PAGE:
While we’re in Morocco, we had to create a Guiding Question to inform our time there. Mine is below. I’m packed. Everything I could possibly get done is done. The rest will wait for me when I return. Special shout out to Erin and Elliot for feeding me this evening. By this time tomorrow, I’ll be on the way to Rabat, Morocco’s capital city, from Paris, France’s capital city. Flight Plan: Dulles to Atlanta | Atlanta to Paris | Paris to Rabat
Guiding Question: How do teachers and students sustain practices of liberation and joy in the process of learning?
- What does it mean to have joy and liberation?
- What are practices of joy and liberation that sustain teachers in the profession and students in learning?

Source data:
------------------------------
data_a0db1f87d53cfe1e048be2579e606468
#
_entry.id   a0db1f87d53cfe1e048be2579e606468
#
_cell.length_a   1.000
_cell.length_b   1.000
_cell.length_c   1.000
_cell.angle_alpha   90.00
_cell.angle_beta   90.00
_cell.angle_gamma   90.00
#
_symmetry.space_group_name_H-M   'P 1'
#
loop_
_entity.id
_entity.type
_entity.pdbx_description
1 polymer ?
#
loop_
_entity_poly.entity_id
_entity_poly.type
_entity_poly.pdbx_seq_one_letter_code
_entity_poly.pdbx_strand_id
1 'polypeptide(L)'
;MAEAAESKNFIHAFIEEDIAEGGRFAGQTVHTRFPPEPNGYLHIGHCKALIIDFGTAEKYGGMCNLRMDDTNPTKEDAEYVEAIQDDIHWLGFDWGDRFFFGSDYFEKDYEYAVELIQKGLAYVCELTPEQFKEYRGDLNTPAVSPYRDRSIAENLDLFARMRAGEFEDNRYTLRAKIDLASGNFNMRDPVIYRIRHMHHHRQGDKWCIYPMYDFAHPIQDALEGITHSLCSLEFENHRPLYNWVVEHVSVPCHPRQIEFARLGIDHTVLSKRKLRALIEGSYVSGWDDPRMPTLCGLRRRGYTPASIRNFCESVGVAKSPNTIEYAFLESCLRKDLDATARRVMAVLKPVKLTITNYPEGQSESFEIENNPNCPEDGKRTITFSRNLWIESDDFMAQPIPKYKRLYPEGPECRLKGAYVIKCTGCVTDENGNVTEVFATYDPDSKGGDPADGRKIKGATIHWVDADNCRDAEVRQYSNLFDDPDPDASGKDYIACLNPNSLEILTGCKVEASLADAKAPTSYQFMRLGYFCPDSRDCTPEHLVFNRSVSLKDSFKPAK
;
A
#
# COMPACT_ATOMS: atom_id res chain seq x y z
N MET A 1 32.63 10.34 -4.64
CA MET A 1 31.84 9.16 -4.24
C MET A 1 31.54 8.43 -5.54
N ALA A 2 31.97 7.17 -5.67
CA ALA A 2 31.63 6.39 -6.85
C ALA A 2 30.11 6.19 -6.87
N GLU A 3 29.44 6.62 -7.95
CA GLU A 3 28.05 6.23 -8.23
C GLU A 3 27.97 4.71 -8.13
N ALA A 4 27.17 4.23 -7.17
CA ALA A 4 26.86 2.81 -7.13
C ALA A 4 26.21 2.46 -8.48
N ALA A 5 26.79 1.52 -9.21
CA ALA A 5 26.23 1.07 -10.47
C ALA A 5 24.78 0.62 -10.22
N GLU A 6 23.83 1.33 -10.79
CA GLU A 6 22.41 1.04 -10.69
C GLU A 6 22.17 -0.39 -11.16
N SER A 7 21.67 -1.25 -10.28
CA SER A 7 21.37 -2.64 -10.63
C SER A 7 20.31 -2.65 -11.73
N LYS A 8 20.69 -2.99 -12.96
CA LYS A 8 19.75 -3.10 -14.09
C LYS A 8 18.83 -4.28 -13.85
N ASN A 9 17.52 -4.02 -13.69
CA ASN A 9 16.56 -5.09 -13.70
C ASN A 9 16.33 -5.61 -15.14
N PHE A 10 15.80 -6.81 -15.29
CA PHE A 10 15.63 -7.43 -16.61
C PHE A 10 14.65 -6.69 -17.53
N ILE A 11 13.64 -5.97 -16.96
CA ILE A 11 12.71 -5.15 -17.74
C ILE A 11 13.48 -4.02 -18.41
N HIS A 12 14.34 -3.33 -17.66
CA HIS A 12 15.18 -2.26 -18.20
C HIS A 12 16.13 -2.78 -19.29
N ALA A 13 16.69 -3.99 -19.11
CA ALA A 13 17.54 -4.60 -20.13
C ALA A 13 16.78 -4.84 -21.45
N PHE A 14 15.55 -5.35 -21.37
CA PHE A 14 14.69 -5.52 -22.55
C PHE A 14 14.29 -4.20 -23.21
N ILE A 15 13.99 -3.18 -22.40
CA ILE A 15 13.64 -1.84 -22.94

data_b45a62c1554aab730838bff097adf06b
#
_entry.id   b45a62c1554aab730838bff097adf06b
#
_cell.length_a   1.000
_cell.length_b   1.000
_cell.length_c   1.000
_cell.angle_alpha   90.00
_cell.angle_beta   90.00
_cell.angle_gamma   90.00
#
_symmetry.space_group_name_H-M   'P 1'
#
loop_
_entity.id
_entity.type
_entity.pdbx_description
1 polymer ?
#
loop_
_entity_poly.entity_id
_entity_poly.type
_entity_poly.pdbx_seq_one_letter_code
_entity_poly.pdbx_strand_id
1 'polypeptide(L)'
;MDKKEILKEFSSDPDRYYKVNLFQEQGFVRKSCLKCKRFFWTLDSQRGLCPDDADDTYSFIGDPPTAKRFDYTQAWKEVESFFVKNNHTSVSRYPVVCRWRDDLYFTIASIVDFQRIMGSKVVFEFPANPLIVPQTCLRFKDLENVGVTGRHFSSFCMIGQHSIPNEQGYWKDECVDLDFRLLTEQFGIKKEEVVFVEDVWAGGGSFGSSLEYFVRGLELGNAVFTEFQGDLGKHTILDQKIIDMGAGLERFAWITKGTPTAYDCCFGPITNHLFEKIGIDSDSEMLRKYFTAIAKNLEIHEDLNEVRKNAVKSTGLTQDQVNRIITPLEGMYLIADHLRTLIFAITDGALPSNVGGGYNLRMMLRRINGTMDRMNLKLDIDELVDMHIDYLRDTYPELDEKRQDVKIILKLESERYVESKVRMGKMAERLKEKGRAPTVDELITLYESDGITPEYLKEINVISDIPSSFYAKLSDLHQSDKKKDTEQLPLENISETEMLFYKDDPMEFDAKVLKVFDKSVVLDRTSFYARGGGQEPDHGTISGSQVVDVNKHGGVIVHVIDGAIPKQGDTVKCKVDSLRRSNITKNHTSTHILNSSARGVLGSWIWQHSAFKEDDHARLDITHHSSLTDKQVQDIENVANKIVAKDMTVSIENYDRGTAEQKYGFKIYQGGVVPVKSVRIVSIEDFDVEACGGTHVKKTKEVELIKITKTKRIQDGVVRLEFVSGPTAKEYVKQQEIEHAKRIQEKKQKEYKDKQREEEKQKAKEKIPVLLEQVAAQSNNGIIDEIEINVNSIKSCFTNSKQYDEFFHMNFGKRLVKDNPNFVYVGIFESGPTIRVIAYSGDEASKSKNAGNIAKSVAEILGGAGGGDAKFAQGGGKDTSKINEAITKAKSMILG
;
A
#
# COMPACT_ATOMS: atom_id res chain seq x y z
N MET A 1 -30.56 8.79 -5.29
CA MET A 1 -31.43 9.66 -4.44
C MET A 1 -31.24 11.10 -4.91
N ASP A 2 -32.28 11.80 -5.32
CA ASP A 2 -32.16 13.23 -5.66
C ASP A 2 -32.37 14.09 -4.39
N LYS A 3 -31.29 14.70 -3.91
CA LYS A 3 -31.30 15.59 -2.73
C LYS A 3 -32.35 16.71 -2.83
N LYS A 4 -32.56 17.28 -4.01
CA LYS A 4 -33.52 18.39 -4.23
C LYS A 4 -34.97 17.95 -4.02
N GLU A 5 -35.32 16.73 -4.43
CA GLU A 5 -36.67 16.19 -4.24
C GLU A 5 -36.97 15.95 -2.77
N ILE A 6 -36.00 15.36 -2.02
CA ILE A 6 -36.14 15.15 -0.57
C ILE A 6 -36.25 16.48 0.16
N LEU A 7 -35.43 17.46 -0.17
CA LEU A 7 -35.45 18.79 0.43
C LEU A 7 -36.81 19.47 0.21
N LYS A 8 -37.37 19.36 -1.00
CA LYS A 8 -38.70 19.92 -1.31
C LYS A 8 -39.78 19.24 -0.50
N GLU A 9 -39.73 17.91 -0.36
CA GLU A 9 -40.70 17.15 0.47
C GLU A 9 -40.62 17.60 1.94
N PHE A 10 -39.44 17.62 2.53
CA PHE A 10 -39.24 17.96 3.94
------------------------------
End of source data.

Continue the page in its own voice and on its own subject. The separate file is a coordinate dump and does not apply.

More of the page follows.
- What do these practices look like both in and out of the formal school environment?
- How can schools and school systems sustain the longevity of quality teachers in the profession?
- How can teachers sustain themselves in a profession where many of us burn out?
Data That Informs My Question
National Statistics from the U.S. Dept. of Education:
- 18% of public school teachers are people of color
- the rate of attrition for black teachers is 10%, the highest of any racial group
- the rate of attrition for ELA teachers is 10%, the highest of any subject area
- Teacher turnover is higher in higher poverty schools of color.
- 8% of teachers leave every year = “That’s a couple-hundred-thousand teachers. Less than a third of them are leaving for retirement. If you look at high-performing countries like Finland or Singapore, or go across the border to Ontario, Canada, the attrition rate is usually 3 percent or 4 percent of teachers.” — Linda Darling Hamilton, president and CEO of Learning Policy Institute and founder of Stanford University’s Center for Opportunity Policy in Education